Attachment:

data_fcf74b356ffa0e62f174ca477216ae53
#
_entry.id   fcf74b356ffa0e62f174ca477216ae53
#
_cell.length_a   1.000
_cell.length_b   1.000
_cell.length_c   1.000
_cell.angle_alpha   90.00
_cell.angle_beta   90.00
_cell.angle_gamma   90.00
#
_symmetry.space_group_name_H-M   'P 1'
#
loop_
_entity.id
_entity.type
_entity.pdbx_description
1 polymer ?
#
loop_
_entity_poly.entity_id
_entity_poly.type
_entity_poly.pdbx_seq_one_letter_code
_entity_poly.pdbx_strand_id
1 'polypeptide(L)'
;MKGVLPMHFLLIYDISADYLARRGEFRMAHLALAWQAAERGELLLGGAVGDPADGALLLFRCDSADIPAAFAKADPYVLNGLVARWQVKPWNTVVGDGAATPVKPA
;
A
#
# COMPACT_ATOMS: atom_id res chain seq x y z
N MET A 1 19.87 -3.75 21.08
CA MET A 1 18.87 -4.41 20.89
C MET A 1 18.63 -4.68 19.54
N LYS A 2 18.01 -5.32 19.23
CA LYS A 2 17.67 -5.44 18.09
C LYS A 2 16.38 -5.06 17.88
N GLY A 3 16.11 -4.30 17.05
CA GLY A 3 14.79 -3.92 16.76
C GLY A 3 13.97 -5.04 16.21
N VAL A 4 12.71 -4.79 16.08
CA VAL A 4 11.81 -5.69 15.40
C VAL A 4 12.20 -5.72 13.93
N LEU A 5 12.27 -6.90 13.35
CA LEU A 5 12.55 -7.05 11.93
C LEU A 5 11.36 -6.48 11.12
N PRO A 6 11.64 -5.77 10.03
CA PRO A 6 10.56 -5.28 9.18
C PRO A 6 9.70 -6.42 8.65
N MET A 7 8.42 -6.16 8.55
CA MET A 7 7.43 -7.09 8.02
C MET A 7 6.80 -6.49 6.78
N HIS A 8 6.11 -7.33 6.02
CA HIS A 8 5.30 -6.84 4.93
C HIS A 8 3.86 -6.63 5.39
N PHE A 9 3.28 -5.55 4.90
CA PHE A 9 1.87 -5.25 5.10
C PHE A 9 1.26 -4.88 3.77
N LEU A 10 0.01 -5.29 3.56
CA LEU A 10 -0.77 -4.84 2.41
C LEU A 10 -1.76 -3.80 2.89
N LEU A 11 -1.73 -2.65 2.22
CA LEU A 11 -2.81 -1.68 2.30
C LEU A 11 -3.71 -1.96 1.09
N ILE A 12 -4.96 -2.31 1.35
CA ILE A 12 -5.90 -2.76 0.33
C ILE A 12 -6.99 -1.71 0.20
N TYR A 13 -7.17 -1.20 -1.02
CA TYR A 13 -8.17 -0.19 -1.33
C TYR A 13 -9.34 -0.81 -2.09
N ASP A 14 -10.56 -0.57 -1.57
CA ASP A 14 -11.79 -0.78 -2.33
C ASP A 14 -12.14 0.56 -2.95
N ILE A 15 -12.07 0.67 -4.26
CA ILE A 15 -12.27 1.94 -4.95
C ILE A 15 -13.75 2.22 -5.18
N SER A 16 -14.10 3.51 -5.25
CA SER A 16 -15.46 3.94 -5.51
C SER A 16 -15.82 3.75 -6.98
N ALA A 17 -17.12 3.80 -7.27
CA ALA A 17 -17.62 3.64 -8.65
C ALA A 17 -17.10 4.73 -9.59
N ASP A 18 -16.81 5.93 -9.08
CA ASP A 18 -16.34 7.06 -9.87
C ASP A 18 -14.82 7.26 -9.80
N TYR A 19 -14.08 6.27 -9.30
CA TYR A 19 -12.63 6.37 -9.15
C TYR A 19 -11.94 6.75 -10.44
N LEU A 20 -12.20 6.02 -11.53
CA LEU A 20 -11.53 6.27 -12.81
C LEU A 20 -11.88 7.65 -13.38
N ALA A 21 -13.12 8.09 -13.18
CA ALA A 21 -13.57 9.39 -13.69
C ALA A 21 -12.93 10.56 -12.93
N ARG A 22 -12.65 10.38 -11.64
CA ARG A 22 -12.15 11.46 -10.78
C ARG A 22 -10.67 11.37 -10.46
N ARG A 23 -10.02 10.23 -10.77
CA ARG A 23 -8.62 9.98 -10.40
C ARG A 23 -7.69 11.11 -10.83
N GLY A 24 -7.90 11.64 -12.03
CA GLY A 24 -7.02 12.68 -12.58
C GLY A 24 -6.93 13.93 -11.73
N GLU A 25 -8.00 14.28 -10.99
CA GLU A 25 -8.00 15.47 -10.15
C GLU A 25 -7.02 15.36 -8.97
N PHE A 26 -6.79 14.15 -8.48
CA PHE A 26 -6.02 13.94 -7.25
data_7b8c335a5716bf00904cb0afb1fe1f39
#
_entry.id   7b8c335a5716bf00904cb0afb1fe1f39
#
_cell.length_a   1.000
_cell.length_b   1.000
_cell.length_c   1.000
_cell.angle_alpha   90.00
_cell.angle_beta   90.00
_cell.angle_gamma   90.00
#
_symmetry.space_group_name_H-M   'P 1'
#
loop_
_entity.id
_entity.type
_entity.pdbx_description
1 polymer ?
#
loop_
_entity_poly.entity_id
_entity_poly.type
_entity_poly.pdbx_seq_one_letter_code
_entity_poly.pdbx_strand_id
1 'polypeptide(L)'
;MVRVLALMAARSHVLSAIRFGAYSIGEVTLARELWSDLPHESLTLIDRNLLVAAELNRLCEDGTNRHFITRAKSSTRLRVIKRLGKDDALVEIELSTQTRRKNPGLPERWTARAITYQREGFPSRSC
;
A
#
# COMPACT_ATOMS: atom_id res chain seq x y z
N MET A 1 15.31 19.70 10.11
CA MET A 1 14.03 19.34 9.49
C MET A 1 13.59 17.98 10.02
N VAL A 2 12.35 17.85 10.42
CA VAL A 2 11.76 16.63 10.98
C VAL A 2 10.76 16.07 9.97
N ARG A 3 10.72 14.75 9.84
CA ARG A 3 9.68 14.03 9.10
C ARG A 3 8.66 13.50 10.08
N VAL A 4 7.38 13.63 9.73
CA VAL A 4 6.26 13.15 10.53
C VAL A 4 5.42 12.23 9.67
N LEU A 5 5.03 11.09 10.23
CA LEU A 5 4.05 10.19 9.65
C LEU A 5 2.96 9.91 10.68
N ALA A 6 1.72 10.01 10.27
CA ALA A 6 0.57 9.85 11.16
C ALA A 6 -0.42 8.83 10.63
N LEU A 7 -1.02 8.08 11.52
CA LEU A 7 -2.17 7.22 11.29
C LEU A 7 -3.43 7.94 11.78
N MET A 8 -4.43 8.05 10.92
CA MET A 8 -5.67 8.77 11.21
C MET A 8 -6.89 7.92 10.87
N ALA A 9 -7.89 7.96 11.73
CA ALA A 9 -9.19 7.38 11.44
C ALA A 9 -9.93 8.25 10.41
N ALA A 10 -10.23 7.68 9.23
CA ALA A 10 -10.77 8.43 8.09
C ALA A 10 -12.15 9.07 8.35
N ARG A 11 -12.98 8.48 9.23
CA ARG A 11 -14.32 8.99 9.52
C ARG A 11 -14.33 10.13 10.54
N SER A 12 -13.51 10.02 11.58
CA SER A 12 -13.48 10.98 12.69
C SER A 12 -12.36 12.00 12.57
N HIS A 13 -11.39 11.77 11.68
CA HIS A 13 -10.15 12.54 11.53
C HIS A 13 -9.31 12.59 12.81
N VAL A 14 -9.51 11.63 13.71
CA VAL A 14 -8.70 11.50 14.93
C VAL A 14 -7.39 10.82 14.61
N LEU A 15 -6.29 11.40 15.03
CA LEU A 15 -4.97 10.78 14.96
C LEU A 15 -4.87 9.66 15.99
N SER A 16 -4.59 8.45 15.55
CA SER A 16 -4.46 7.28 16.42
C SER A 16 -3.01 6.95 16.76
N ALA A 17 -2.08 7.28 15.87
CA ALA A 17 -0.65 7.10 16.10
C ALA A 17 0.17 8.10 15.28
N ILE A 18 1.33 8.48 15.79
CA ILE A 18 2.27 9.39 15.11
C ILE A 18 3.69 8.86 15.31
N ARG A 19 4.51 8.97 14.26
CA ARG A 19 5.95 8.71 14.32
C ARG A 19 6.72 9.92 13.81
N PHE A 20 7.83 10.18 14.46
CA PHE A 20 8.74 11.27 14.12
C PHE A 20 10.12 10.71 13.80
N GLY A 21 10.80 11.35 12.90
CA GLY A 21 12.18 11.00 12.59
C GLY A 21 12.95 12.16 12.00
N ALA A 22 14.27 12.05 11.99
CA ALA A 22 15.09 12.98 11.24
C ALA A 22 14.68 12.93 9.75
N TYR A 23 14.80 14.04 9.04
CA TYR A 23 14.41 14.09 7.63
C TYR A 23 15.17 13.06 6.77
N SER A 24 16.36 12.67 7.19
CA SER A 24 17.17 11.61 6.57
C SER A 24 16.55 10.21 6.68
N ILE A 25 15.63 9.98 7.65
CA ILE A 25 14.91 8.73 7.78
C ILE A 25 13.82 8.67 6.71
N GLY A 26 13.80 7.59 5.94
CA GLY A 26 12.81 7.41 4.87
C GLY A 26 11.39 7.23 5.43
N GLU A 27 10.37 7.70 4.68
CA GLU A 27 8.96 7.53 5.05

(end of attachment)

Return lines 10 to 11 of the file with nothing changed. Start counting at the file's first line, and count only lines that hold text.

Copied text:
_cell.angle_gamma   90.00
#